Santa Fe Rules
Wolf Willett’s problems begin when he discovers, after a night of drinking, that he has forgotten an entire day. They become worse when he reads, while out of town, about the deaths of three people in his home, one of whom police believe to be Willett himself. Willett flies back to his home in Santa Fe, New Mexico, to straighten out the confusion.
Willett begins investigating on his own, choosing to remain officially dead for several days while he finishes editing a film on which he has been working. When he reveals himself to the police and identifies two of the bodies as those of his business partner and his wife, he becomes a suspect in the triple murder, a particularly promising one because his partner’s will has just been changed to leave him as sole beneficiary. To help clear himself of the charges against him, Willett enlists the aid of Ed Eagle, a lawyer who plays by “Santa Fe Rules,” which involve some deception and incomplete cooperation with the police.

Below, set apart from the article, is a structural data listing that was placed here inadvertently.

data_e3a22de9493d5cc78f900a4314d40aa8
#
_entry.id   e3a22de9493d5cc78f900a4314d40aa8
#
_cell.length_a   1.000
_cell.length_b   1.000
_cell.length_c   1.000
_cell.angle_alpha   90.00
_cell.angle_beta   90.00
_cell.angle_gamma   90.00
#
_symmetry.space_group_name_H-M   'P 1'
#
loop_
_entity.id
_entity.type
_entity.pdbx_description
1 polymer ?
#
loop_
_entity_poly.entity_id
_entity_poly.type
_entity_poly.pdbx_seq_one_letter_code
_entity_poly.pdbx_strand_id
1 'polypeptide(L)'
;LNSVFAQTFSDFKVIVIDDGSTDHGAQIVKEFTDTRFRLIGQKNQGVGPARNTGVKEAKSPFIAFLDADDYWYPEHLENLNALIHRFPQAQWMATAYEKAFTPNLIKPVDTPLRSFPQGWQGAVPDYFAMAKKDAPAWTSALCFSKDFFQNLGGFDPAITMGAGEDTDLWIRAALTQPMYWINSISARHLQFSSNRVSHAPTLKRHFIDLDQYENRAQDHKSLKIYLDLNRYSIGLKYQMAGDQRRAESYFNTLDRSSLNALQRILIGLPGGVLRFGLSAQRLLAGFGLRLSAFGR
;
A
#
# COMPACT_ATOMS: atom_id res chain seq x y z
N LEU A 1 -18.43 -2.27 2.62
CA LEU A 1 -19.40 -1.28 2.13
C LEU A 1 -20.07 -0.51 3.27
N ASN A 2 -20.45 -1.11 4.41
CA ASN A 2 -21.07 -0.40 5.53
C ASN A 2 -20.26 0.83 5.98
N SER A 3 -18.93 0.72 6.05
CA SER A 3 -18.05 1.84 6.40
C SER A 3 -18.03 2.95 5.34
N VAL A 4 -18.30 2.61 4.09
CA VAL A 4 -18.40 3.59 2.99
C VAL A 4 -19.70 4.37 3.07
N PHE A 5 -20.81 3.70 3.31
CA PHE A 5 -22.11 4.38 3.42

Mistaken identities figure prominently in this mystery, beginning with the confusion concerning the third body found in Willett’s guest bedroom. Events unfold quickly as Willett and Eagle, along with Jane Deering, Willett’s new love interest, attempt to unravel the murder mystery. Woods presents a fascinating cast of characters from the film community and the underworld as well as rapid action in this engaging, hard-to-put-down tale. The resolution is somewhat difficult to believe, but that is almost to be expected in a book such as this, which relies on misdirection to move the plot along. Woods pulls a few too many strings in tying together the loose ends of his plot but tells a good story nevertheless.